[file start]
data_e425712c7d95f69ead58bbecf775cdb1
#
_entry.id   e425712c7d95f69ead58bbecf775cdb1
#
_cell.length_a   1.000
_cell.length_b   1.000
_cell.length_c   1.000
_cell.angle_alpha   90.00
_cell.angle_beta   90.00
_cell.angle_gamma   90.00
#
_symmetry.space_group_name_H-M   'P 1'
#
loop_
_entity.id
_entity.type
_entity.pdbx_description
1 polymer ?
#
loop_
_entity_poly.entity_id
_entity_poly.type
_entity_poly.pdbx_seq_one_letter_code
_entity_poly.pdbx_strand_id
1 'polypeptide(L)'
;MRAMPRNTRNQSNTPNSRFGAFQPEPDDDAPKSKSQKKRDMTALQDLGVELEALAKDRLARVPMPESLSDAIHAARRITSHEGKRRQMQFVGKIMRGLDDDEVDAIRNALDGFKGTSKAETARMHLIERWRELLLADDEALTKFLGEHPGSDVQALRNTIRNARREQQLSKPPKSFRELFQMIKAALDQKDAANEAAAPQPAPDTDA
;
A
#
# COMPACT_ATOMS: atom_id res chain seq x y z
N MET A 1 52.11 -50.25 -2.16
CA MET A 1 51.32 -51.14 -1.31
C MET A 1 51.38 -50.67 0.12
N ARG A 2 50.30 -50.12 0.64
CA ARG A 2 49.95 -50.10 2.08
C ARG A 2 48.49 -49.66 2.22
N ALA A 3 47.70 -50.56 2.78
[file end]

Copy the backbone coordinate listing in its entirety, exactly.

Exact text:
data_e425712c7d95f69ead58bbecf775cdb1
#
_entry.id   e425712c7d95f69ead58bbecf775cdb1
#
_cell.length_a   1.000
_cell.length_b   1.000
_cell.length_c   1.000
_cell.angle_alpha   90.00
_cell.angle_beta   90.00
_cell.angle_gamma   90.00
#
_symmetry.space_group_name_H-M   'P 1'
#
loop_
_entity.id
_entity.type
_entity.pdbx_description
1 polymer ?
#
loop_
_entity_poly.entity_id
_entity_poly.type
_entity_poly.pdbx_seq_one_letter_code
_entity_poly.pdbx_strand_id
1 'polypeptide(L)'
;MRAMPRNTRNQSNTPNSRFGAFQPEPDDDAPKSKSQKKRDMTALQDLGVELEALAKDRLARVPMPESLSDAIHAARRITSHEGKRRQMQFVGKIMRGLDDDEVDAIRNALDGFKGTSKAETARMHLIERWRELLLADDEALTKFLGEHPGSDVQALRNTIRNARREQQLSKPPKSFRELFQMIKAALDQKDAANEAAAPQPAPDTDA
;
A
#
# COMPACT_ATOMS: atom_id res chain seq x y z
N MET A 1 52.11 -50.25 -2.16
CA MET A 1 51.32 -51.14 -1.31
C MET A 1 51.38 -50.67 0.12
N ARG A 2 50.30 -50.12 0.64
CA ARG A 2 49.95 -50.10 2.08
C ARG A 2 48.49 -49.66 2.22
N ALA A 3 47.70 -50.56 2.78